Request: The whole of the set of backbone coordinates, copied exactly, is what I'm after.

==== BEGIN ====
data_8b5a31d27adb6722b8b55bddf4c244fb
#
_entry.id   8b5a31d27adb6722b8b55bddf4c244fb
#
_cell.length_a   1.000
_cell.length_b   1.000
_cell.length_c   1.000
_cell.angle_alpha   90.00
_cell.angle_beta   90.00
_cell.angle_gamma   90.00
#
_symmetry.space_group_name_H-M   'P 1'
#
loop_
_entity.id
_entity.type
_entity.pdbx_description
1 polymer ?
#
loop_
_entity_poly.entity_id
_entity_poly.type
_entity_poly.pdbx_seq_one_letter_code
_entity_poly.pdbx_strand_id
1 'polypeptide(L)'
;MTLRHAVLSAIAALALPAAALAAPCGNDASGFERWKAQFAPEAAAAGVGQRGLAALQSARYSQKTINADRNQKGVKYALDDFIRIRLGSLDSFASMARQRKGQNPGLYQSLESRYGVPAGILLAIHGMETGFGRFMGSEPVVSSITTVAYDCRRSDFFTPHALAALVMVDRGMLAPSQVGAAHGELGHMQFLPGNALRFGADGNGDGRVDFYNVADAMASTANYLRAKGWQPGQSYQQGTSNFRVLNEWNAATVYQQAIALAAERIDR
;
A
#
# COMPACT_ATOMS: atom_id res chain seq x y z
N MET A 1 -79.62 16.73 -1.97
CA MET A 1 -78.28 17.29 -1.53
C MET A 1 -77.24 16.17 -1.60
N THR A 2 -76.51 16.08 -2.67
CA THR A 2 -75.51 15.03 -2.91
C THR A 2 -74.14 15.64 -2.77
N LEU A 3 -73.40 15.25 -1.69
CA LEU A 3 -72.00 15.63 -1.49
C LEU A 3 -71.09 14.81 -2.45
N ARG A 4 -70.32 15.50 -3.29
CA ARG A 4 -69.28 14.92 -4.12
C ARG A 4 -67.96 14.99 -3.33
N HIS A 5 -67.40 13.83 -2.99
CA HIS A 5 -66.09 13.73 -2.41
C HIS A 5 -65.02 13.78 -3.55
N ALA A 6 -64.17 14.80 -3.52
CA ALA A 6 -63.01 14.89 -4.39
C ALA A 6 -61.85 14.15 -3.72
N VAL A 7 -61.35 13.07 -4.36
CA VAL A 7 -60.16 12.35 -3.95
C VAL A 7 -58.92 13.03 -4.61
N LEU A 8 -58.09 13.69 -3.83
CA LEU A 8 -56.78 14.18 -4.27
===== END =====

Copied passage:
data_8b5a31d27adb6722b8b55bddf4c244fb
#
_entry.id   8b5a31d27adb6722b8b55bddf4c244fb
#
_cell.length_a   1.000
_cell.length_b   1.000
_cell.length_c   1.000
_cell.angle_alpha   90.00
_cell.angle_beta   90.00
_cell.angle_gamma   90.00
#
_symmetry.space_group_name_H-M   'P 1'
#
loop_
_entity.id
_entity.type
_entity.pdbx_description
1 polymer ?
#
loop_
_entity_poly.entity_id
_entity_poly.type
_entity_poly.pdbx_seq_one_letter_code
_entity_poly.pdbx_strand_id
1 'polypeptide(L)'
;MTLRHAVLSAIAALALPAAALAAPCGNDASGFERWKAQFAPEAAAAGVGQRGLAALQSARYSQKTINADRNQKGVKYALDDFIRIRLGSLDSFASMARQRKGQNPGLYQSLESRYGVPAGILLAIHGMETGFGRFMGSEPVVSSITTVAYDCRRSDFFTPHALAALVMVDRGMLAPSQVGAAHGELGHMQFLPGNALRFGADGNGDGRVDFYNVADAMASTANYLRAKGWQPGQSYQQGTSNFRVLNEWNAATVYQQAIALAAERIDR
;
A
#
# COMPACT_ATOMS: atom_id res chain seq x y z
N MET A 1 -79.62 16.73 -1.97
CA MET A 1 -78.28 17.29 -1.53
C MET A 1 -77.24 16.17 -1.60
N THR A 2 -76.51 16.08 -2.67
CA THR A 2 -75.51 15.03 -2.91
C THR A 2 -74.14 15.64 -2.77
N LEU A 3 -73.40 15.25 -1.69
CA LEU A 3 -72.00 15.63 -1.49
C LEU A 3 -71.09 14.81 -2.45
N ARG A 4 -70.32 15.50 -3.29
CA ARG A 4 -69.28 14.92 -4.12
C ARG A 4 -67.96 14.99 -3.33
N HIS A 5 -67.40 13.83 -2.99
CA HIS A 5 -66.09 13.73 -2.41
C HIS A 5 -65.02 13.78 -3.55
N ALA A 6 -64.17 14.80 -3.52
CA ALA A 6 -63.01 14.89 -4.39
C ALA A 6 -61.85 14.15 -3.72
N VAL A 7 -61.35 13.07 -4.36
CA VAL A 7 -60.16 12.35 -3.95
C VAL A 7 -58.92 13.03 -4.61
N LEU A 8 -58.09 13.69 -3.83
CA LEU A 8 -56.78 14.18 -4.27